5 Recipe Sites to Find Dishes and Food Recommendations by Ingredients

Wondering what to cook with the ingredients and groceries you have at home? These recipe search websites will recommend cooking something based on what you have at hand without needing to go shopping for additional items.

SuperCook is perhaps the most famous of these, and several other recipes-by-ingredients websites like MyFridgeFood. This only shows how common the need for this is, and different apps and websites approach the problem with unique solutions to make your cooking easier.

1. Gumbo (Web): Simplest Way to Search Recipes by Ingredients

Gumbo is the simplest web app to quickly find recipes based on ingredients

Gumbo is a new recipe search engine to find dishes based on your ingredients without any frills or fuss. You don’t need to sign up to use it or give it any additional information apart from the ingredients you have.

Fire it up, and start clicking the ingredient tags or type them in the search box. Click Search Recipes when you’ve added what you want to cook with, and the app will find recipes that fit your criteria, sourced from some of the best recipe sites on the internet.

Gumbo lets you further filter those recipes by three parameters: time taken (increments of 15 minutes to 4 hours), diet (vegetarian or vegan), and meal type (breakfast, desserts, and baking, drink, main, and side). Each recipe card also shows the total cooking time, along with the ingredients you already have marked in black and missing ingredients marked in red.

2. ChefGPT PantryChef (Web): AI Generated Recipes Based on Ingredients and Equipment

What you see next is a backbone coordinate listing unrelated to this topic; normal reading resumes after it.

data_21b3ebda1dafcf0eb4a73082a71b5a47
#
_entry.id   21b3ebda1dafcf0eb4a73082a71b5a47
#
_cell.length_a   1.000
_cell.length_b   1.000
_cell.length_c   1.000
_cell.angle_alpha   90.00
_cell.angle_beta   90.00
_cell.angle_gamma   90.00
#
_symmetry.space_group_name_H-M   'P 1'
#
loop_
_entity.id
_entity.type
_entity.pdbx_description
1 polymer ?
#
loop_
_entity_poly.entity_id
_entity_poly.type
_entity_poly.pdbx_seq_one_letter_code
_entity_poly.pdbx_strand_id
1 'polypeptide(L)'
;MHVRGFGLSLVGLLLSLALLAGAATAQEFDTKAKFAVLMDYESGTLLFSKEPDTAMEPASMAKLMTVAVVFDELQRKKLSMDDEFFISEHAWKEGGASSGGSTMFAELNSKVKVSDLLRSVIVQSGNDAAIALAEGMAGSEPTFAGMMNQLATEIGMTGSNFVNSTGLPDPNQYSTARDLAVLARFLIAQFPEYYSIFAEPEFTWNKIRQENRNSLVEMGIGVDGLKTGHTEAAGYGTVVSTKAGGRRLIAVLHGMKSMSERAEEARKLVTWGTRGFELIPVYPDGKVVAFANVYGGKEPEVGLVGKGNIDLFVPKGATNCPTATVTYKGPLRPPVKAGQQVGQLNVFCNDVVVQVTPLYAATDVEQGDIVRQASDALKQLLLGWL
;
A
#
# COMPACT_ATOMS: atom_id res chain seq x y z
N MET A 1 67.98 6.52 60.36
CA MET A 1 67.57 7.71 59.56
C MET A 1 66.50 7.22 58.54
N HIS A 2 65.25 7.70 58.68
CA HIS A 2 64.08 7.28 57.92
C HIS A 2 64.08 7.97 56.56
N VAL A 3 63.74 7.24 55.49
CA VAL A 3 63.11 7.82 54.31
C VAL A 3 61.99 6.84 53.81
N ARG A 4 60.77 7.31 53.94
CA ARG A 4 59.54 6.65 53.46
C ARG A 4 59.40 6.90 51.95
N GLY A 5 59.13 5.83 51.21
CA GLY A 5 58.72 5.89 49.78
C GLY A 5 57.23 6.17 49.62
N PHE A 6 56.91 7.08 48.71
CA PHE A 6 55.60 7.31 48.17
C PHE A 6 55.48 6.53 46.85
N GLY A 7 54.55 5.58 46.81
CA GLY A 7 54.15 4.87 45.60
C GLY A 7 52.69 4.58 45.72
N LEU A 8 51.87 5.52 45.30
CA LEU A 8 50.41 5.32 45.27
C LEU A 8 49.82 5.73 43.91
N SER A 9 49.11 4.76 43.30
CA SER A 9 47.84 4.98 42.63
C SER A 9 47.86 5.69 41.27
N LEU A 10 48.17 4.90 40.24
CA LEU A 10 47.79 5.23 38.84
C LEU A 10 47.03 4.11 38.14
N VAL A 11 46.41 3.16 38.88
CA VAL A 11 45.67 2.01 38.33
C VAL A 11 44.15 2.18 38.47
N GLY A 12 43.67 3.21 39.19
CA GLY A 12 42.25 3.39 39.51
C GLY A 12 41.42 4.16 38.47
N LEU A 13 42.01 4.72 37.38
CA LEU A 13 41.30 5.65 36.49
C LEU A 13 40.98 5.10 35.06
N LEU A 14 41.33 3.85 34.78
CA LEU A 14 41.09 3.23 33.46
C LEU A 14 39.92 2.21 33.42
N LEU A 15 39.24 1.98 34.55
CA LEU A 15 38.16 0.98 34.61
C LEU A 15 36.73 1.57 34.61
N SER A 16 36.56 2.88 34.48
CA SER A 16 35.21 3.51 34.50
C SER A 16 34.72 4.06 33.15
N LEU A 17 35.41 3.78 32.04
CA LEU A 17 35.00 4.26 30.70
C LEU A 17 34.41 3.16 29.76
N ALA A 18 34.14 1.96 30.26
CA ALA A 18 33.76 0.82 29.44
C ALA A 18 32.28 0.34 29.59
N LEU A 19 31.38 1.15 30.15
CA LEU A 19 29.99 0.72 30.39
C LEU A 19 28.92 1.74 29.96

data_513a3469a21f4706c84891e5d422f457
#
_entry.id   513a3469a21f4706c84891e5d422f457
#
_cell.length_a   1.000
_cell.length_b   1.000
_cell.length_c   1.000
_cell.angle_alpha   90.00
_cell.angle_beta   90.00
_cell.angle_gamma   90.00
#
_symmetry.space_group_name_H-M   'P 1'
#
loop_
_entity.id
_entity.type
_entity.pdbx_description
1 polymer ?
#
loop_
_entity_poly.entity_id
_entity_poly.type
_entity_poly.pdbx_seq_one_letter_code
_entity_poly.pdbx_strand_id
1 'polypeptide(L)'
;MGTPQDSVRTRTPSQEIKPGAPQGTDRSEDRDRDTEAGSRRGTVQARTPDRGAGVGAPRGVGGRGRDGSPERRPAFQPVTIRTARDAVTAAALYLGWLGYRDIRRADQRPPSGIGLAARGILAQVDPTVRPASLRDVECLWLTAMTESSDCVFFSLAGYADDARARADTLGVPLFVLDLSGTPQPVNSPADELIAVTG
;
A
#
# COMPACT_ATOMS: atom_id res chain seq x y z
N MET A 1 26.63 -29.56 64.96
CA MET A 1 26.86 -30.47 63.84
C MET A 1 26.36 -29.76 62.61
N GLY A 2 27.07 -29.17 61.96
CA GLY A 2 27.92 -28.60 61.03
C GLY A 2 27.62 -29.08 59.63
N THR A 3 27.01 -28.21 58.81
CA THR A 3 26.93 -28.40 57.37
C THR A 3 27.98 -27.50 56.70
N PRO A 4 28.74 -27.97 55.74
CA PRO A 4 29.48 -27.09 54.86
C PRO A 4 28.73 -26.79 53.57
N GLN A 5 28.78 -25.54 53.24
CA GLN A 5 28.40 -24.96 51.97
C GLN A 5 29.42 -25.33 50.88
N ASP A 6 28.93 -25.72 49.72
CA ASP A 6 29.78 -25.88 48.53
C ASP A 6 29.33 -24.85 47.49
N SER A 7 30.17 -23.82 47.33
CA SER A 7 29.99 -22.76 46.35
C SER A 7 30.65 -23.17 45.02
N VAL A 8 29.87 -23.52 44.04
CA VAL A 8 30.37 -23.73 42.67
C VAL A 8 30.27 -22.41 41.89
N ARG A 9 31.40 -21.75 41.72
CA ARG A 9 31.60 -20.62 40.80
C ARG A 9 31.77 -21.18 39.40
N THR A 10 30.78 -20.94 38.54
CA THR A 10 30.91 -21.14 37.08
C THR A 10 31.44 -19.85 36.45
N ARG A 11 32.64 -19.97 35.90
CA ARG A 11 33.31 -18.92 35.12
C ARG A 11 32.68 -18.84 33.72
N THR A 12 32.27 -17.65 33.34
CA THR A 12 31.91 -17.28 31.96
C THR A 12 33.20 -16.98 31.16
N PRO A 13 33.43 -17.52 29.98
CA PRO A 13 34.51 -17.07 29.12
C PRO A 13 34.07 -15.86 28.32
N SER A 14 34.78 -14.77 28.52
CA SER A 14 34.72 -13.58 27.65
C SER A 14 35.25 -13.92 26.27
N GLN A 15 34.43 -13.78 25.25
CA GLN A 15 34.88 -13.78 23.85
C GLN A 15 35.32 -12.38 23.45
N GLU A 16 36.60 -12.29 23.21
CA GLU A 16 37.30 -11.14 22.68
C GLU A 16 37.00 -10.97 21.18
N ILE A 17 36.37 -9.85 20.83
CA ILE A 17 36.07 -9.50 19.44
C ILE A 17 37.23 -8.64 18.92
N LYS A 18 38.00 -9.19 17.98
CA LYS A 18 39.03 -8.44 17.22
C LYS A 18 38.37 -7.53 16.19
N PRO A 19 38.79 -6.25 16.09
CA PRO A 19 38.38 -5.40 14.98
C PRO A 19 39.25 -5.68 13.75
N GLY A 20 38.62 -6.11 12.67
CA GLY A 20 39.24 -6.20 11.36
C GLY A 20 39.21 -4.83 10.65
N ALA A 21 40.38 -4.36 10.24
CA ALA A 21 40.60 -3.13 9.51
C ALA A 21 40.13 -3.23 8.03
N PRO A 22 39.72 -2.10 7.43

PantryChef by ChefGPT uses AI to recommend recipes based on ingredients, cooking apparatus, skill, and time

As everyone explores the limits of ChatGPT and what you can do with AI, it’s no surprise that someone built an AI recipe bot. ChefGPT has several recipe-related features in its paid full version, but in the free version, you can still explore an advanced version of finding recipes by ingredients through PantryChef.

PantryChef first asks you to list the ingredients and quantity of each for better recommendations. Can’t make a shakshouka for the whole family if you only have two eggs, right? Then you will need to add which kitchen tools you have, choosing between a stove top, oven, microwave, air fryer, blender, food processor, and barbeque grill. The bot then asks you to choose how much cooking time you want to dedicate to the dish. And it also asks about your current skill level in the kitchen.

Finally, PantryChef gives you two options before getting results. Gourmet Mode uses only the best combination of the ingredients you have, so there might be some that you need to continue to store. If you want to use all the ingredients immediately, choose the All-In Mode.

Based on your choices, you’ll get ChatGPT-like recommendations for the best recipe (or recipes) you can cook. The free tier lets you generate five recipes a month. The Pro tier ($2.99 monthly) generates unlimited recipes and opens other bots like MasterChef, MacrosChef, and MealPlanChef.

3. FoodCombo (Web): Ingredient-Based Recipes With Dietary Restrictions, Beliefs

FoodCombo lets you find recipes by ingredients and add filters like dietary restrictions, beliefs, and calorie count

If you usually look up recipes by the ingredients you have, you’ll want to invest time, energy, and perhaps even money into FoodCombo. Apart from simply showing recipes, it allows you to build a profile of several things that matter to your food.

When you create a profile, FoodCombo asks you to add your food allergies and intolerances (gluten, dairy, peanuts, shellfish, etc.), dietary and religious restrictions (vegan, vegetarian, no alcohol, paleo diet, halal, kosher), and foods you dislike. This helps the app create a flavor profile unique to you and avoid suggesting certain types of dishes.

Next, you’ll have to add the ingredients or items in your pantry. FoodCombo’s free account restricts this to 15 items, but you can pay to add unlimited ingredients. Since it’s a profile you’ve saved, your most common pantry items will show up every time you log in, reducing the time and effort required to add them.